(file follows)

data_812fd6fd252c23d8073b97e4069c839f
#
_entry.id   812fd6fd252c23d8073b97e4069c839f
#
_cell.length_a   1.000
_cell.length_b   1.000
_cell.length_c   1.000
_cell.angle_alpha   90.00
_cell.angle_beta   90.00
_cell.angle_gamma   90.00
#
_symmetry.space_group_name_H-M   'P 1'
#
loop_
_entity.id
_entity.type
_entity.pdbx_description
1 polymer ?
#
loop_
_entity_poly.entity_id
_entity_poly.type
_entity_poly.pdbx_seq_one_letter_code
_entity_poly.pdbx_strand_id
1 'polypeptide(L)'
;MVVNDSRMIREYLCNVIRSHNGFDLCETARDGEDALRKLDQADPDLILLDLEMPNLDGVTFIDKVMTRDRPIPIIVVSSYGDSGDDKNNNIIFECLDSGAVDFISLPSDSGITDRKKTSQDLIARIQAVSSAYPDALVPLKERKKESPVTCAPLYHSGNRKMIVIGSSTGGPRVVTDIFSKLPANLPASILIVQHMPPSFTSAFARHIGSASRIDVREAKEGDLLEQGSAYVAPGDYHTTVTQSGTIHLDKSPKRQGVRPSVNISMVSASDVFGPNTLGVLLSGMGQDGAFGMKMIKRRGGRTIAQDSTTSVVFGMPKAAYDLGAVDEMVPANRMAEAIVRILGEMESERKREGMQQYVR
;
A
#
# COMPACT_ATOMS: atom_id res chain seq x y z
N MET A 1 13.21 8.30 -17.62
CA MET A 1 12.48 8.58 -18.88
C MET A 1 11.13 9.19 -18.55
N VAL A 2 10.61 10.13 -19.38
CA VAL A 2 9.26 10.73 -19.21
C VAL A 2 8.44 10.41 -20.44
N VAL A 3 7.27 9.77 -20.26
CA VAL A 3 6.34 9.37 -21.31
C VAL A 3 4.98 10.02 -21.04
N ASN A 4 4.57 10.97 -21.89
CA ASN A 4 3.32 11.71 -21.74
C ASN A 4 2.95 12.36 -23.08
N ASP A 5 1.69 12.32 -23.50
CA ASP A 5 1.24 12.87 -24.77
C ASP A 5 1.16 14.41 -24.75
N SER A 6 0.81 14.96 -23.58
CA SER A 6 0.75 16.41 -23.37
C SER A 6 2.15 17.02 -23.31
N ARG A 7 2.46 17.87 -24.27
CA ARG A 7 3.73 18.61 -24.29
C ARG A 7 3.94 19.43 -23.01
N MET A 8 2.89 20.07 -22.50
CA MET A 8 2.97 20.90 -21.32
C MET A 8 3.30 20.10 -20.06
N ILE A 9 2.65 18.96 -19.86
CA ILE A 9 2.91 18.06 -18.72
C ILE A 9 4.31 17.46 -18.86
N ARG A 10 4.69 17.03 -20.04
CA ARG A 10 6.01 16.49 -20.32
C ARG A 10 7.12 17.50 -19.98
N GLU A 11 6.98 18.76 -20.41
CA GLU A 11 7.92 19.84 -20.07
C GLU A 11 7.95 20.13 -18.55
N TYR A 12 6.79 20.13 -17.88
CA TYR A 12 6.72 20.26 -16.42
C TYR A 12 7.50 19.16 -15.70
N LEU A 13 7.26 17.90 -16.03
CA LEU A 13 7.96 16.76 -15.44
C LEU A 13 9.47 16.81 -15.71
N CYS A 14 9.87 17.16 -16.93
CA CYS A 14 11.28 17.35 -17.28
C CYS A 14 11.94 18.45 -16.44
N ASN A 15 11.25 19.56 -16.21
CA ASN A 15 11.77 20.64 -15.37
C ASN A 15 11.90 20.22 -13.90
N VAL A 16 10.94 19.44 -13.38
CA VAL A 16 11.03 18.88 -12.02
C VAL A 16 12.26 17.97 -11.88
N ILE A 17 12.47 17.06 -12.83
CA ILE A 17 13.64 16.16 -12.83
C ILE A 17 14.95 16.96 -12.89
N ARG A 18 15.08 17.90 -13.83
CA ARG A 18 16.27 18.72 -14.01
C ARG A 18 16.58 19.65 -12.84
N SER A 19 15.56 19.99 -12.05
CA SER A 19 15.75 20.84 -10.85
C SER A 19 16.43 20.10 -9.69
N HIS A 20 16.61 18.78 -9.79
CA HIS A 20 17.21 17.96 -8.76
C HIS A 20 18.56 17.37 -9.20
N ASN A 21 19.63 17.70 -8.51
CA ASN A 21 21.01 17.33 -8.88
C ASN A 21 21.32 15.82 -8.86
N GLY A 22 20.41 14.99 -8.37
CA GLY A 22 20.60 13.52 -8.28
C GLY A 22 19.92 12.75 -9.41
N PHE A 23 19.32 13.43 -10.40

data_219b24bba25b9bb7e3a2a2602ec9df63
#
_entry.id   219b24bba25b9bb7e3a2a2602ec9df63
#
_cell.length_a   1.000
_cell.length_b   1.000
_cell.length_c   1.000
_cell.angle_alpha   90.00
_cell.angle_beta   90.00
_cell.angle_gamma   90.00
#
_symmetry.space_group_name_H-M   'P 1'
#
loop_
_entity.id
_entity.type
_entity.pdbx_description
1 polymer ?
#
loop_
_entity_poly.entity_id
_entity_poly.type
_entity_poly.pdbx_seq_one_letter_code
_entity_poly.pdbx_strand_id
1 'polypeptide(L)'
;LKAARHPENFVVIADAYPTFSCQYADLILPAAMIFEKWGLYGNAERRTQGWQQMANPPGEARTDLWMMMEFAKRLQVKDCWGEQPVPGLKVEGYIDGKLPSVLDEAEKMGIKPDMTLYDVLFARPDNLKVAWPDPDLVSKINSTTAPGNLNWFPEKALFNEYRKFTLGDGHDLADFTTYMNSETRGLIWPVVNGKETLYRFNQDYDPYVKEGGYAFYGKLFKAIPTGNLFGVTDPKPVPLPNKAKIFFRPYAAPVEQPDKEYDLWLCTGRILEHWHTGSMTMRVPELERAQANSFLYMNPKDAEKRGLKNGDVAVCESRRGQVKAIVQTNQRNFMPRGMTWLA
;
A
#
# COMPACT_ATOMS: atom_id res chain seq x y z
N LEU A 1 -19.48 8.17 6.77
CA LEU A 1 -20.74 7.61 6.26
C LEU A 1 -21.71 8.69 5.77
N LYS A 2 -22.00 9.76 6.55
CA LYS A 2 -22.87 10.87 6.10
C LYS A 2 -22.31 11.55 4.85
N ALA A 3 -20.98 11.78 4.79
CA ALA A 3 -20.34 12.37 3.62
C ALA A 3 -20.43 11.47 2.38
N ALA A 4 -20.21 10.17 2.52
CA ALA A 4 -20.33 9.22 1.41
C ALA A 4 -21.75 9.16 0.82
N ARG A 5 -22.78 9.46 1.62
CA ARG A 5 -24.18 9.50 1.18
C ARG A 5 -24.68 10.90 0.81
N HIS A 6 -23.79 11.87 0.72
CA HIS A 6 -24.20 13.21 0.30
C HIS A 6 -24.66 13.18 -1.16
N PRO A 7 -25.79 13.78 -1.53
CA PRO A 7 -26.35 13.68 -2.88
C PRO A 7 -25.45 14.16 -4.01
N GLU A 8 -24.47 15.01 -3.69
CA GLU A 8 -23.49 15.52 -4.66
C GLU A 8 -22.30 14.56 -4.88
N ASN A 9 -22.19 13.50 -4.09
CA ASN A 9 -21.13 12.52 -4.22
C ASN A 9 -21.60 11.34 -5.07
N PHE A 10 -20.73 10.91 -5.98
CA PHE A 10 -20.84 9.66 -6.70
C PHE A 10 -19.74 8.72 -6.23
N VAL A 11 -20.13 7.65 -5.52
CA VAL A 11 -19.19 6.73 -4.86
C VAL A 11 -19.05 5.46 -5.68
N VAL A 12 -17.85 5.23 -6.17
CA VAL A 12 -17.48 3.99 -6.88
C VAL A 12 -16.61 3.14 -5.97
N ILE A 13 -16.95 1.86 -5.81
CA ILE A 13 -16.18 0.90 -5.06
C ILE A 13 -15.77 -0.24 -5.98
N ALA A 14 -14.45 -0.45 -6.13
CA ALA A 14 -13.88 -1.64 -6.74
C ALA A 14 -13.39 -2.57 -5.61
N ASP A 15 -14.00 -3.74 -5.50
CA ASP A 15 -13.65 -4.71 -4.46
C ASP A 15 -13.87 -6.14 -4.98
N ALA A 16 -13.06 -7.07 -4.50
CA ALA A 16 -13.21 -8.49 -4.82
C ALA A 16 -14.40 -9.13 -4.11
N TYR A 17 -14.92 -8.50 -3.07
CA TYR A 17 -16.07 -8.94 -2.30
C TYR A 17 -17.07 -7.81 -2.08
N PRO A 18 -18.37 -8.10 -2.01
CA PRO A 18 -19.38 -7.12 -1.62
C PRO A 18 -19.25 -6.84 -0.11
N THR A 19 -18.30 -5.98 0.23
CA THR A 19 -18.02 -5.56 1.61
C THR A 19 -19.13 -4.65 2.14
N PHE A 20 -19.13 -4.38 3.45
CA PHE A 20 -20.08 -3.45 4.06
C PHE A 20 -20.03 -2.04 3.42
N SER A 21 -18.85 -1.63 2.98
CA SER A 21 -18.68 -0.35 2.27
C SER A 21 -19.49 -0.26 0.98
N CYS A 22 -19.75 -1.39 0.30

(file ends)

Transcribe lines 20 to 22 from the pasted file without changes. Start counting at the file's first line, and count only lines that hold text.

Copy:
loop_
_entity_poly.entity_id
_entity_poly.type